Comic Triple-Shot: Green Lantern, Ultimate Comics X-Men, Batman and Robin

Green Lantern Vol. 1
Green Lantern Vol. 1

Of all the New 52 titles so far Green Lantern is one that remains relatively unchanged and simultaneously majorly overhauled. After spending considerable time returning Hal Jordan to his rightful place during Rebirth, DC tossed him right back out the door again with the New 52 reboot. Sinestro, with all his crimes, is back in as GL (through Gardner, Raynor, and Stewart still bear rings as well) while Hal has been thrown back to Earth sans ring. It is quite the change and the Hal of New 52 is kind of an ass despite his experience (not quite the man-child glimpsed in the New 52 JLA reboot) and a far cry from the somewhat more mature Hal of the original continuity. All these changes might be somewhat more tolerable except that they also seemed to have kept much of the original GL continuity in tact. There are still multiple corps of different colors, Kyle still bore all of the GL power at one point, and Sinestro was still the leader of the Yellow ringbearers. As a result GL sort of feels like a half a reboot and the changes that have been made just sort of feel like they were made for changes’ sake. To make matters somewhat more frustrating we’re still hammering on the “Guardians are emotionless bastards” angle that has seemingly been a staple for the longest time ever. I’m definitely glad I waited for the trade and I don’t think GL will be making it back into the monthly rotation. Despite solid writing from GL veteran Geoff Johns and fantastic art by GL veteran Doug Mahnke I found Volume 1 of Green Lantern to be a major disappointment.

Meanwhile the reboot of Ultimate Comics X-Menwas a bit more up my alley which is strange because this series is relying quite heavily on the “world that hates and fears them” angle that X-titles have been using since the sixties. Nick Spencer (whose work on Morning Glories is awesome) has taken a neat twist on the nature of mutants, that the U.S. Government created the X-Gene, and totally run with it. Spencer follows the

Ultimate Comics X-Men Vol. 1
Ultimate Comics X-Men Vol. 1

revelation and its repercussions on the lives of mutants throughout the book and it really does a wonderful on exploring the nature of identity and perception. Paco Medina’s art definitely works well here and his huge splash pages detailing the situations mutants now find themselves in are particularly fantastic in capturing the tone of the story. Ultimate Comics X-Men also tosses Johnny Storm into the mix who, despite lacking an X-gene, constantly refers to himself as a mutant (much to the annoyance of many characters). The Johnny Storm/Bobby Drake pairing is a natural one and given Reed Richards’ history in the Ultimate ‘verse it’s nice to see the Human Torch getting some play elsewhere. I’m already an avowed Nick Spencer fan so I’ll definitely be on board with while he as the helm.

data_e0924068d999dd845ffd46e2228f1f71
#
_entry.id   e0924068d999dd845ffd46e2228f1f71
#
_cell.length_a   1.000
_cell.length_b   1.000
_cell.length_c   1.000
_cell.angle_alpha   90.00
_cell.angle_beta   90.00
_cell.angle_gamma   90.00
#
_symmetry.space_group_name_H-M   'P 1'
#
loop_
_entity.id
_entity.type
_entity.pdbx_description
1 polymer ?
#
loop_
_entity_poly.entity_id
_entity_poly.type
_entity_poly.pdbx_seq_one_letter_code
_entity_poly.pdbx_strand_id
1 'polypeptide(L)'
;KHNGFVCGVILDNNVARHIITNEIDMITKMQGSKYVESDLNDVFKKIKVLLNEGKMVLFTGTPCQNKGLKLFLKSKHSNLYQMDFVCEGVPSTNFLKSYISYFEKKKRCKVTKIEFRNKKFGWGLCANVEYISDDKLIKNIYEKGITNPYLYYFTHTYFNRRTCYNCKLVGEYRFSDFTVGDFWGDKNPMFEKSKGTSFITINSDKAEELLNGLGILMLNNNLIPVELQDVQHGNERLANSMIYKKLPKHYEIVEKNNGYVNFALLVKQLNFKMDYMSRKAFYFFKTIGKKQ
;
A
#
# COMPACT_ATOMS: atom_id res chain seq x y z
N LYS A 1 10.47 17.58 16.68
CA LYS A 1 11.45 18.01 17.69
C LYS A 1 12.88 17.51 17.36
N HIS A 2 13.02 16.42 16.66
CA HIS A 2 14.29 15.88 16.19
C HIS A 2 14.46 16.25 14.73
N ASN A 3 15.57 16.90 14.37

One thing the New 52 definitely got right were the Batman titles. I’ve already professed my love for Scott Snyder’s Batman and the same definitely goes for Peter J. Tomasi’s’ Batman and Robin. I’ve always been a fan of Tim Drake as Robin but the more I read of Damien as Robin the more I come to enjoy Bruce Wayne’s biological son. Brash, arrogant, and yet strangely naive the League of Assassins trained Damien Wayne is one of most interesting additions to the Bat universe in years. As the title suggests Batman and Robin is as much a book about the relationship between the two characters and in this instance father and son. I’m definitely enjoying how each of the Batman titles (or at least the two I’ve read) manage to take the same character and shift the tone just ever so slightly to produce a book the feels distinctly different. Peter Tomasi and Patrick Gleason

Batman and Robin Vol. 1
Batman and Robin Vol. 1

were a great duo on Green Lantern Corps and they continue that trend here. Gleason has a real talent for kinetic action and he brings a degree of physicality to the art really makes the action scenes pop. Gleason is aided by some vibrant color work, a bit atypical for modern Batman title, subtly balanced by the inks of Mick Gray. With Batman and Robin DC has nailed yet another Bat-reboot and I look forward to seeing how this title and the haughty Robin, Damien Wayne evolves.

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